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Chasing waterfalls: Piney Creek Preserve opens first trail to public

Story by Rick Steelhammer at Charleston Gazette-Mail.

A few minutes’ drive from downtown Beckley, Cranberry Creek and Little White Stick Creek meander off a plateau and tumble down their steep, rocky streambeds, forming waterfalls and plunge pools as they cascade into the West Virginia Land Trust’s Piney Creek Preserve.

A newly completed trail that opened to the public earlier this month provides access to two of the Piney Creek tributary streams’ most scenic waterfalls — Little White Stick Falls and Cranberry Creek Cascades. The half-mile Waterfall Hollow Trail is the first of more than 20 miles of trail expected to open to hikers and bikers venturing into the 613-acre preserve in coming years.

Piney Creek Preserve, acquired by the West Virginia Land Trust in 2019, encompasses a 4.5-mile stretch of Piney Creek and much of the 600-foot-high northern wall of the gorge containing it.

The land that makes up the preserve was heavily mined from the early 1900s to the 1970s. Remnants of its industrial past can be found throughout its boundaries.

“A gob pile once covered this area,” said Jesse Cecil, operations manager for the West Virginia Land Trust, after greeting volunteers arriving at the parking lot serving the preserve’s new Wildwood Trailhead, starting point for the Waterfall Hollow Trail and the nearly completed 4.3-mile-long Wildwood Trail.

As Cecil hauled a load of crushed rock to a damp stretch of Waterfall Hollow Trail, he passed a rock wall built in the early 1900s to stabilize a slope near the entrance to the Stanaford Mine, and, at a point just off the new trail, showed visitors the mostly filled-in mine entrance.

“This preserve is symbolic of an enduring landscape,” Cecil said. “Mining impacted every part of it. But 50 years after mining ended, it’s beautiful again.”

The preserve’s coal mining past will be embraced and interpreted, he said, and several former mine benches within the tract will be used to support trails, including the Wildwood Trail.

“While we’re a conservation organization, we recognize that coal mining is an essential part of our heritage, and we want to honor it,” Cecil said.

The long-abandoned coal camp of Stanaford, deep within Piney Creek Gorge, was the scene of the 1903 Battle of Stanaford, during which a posse of 50 armed men led by a deputy U.S. Marshal and the Raleigh County sheriff ambushed, shot and killed three striking miners and fatally wounded four more. Labor organizer Mother Jones visited the scene of the carnage the following day.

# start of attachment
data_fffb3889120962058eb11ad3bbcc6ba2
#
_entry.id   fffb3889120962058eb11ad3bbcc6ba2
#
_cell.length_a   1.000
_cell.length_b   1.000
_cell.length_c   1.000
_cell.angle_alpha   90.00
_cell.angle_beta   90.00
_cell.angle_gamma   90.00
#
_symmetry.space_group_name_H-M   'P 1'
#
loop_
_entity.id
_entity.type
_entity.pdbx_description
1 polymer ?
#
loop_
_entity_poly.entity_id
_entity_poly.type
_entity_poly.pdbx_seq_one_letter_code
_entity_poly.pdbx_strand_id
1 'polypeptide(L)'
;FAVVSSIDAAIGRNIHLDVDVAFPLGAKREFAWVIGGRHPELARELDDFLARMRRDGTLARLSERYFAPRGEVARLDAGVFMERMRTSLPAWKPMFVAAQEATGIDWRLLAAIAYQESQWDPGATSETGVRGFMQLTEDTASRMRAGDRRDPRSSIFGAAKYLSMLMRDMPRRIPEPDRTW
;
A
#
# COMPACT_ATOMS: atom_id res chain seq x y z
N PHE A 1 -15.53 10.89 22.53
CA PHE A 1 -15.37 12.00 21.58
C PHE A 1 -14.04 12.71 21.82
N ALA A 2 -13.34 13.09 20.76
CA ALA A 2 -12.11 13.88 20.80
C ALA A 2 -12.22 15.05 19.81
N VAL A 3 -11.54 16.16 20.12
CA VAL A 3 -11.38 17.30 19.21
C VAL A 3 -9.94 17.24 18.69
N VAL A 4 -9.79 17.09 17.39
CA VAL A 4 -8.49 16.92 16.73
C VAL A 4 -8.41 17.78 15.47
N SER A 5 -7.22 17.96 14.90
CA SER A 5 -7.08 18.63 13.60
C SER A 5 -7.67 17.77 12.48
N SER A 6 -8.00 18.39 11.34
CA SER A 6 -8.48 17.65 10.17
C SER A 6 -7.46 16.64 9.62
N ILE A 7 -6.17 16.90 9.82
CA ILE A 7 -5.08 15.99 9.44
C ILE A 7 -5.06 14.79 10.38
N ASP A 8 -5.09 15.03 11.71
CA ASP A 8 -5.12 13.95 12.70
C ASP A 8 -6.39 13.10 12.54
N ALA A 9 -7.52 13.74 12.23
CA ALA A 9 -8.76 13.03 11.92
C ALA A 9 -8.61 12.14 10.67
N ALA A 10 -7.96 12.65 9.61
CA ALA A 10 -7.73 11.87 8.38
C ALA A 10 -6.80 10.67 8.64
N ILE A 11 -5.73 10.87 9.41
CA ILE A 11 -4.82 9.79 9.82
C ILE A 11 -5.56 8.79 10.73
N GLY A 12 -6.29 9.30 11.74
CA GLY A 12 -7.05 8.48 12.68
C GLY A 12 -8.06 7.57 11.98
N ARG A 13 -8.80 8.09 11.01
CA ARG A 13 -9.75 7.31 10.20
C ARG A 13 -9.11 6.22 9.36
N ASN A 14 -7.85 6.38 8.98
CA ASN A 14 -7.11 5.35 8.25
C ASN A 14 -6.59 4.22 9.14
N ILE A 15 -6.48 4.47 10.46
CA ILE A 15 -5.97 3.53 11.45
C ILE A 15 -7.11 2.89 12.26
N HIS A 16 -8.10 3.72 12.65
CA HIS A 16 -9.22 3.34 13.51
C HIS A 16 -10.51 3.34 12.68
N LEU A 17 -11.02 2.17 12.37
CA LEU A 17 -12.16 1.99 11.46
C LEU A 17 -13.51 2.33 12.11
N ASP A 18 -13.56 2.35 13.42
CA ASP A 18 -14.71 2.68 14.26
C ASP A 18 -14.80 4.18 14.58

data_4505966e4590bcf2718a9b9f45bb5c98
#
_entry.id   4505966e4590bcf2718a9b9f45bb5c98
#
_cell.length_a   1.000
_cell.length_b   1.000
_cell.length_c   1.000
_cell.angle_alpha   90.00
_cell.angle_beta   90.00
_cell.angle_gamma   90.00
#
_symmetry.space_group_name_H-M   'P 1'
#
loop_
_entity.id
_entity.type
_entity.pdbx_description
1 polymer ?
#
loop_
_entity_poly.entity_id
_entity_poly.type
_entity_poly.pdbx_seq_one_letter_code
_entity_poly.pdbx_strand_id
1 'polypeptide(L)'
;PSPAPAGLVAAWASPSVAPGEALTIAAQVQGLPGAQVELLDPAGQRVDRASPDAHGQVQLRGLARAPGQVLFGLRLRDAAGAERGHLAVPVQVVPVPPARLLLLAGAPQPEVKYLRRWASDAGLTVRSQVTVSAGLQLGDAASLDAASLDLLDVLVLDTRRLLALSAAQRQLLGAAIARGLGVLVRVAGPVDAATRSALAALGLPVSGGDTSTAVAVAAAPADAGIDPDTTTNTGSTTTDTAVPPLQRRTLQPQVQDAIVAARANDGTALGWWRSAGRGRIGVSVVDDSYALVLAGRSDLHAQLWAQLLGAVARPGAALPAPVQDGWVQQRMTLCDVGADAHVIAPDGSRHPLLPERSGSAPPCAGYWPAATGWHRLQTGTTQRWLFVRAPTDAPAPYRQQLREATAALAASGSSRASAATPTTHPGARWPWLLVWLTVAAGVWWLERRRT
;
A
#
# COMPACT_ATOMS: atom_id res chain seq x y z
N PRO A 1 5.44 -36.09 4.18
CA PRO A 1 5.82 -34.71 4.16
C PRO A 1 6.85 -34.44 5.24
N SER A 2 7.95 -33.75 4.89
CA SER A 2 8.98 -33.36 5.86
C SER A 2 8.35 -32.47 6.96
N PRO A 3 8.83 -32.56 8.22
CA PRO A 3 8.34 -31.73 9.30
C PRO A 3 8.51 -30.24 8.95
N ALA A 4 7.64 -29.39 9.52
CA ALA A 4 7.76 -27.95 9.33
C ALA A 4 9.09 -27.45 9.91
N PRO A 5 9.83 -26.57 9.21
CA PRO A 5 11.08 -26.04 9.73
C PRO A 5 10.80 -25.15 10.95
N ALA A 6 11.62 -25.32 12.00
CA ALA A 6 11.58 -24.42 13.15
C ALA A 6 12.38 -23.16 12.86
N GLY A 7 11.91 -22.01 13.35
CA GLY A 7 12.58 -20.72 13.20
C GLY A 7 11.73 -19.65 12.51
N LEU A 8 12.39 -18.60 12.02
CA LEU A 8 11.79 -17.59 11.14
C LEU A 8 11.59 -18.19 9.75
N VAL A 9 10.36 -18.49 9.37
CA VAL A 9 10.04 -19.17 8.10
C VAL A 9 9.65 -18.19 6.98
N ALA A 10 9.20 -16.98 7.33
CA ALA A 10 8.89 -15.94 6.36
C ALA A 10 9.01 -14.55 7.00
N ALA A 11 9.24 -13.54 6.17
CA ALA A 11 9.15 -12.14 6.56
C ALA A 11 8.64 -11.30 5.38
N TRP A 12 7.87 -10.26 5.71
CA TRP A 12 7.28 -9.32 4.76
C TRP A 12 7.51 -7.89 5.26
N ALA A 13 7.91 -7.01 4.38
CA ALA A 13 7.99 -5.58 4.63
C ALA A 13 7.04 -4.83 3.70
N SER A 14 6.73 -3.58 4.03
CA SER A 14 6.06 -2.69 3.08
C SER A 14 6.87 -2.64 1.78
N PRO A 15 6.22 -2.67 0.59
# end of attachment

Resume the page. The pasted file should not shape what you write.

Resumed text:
When completed, the Piney Creek Preserve’s trail system will include trails dedicated to mountain bikers, others reserved for hikers, plus several shared-use trails. Some will provide access to clifftop viewpoints, while others will guide climbers to bouldering and top-roping locales within the preserve, as well as to the shores of Piney Creek, noted for its brown trout fishing opportunities.

At the new Waterfall Hollow Trail, “we would eventually like to build an ADA accessible boardwalk, allowing everyone to view the falls,” Cecil said. When the trail system is complete, it will be served by two additional trailhead parking areas.

Eventually, the trail system will connect to Beckley’s Gray Flats Trail System, a 14.5-mile network of existing hiking and biking trails along the rim, and down a wall of Piney Creek’s canyon adjacent to the Land Trust’s preserve.

“We’re working on a trail now that will connect this trail to the Gray Flats trails,” said Gary Moorefield, the city of Beckley’s trail coordinator. “It’s my dream to eventually have a trail system with a link that goes all the way to the New River and connects with trails in the national park.”

“It’s projects like these that make Beckley a more attractive place for business,” said Cecil. “Beckley already has all the needed infrastructure, including high-speed internet. Having places right in Beckley where you can hike or mountain bike, climb rocks, go bouldering or fish for trout — all right on the doorstep of a national park — creates more of a draw for living and working here.”

The Piney Creek Preserve is a cornerstone of the Beckley Outdoors Economic Action Plan, which seeks to brand the city as a premiere outdoor recreation destination that celebrates Southern West Virginia’s Appalachian heritage.

“We couldn’t open this preserve without our partnership with the city of Beckley and a group of willing and interested volunteers,” Cecil said.

The week before the Waterfall Hollow Trail’s dedication, 25 ecology students from WVU Tech spent hours removing multiflora rose and other invasive species from the trail and trailhead parking area. A wood rail fence along part of the trail was the result of an Eagle Scout project.

Story by Rick Steelhammer at Charleston Gazette-Mail:

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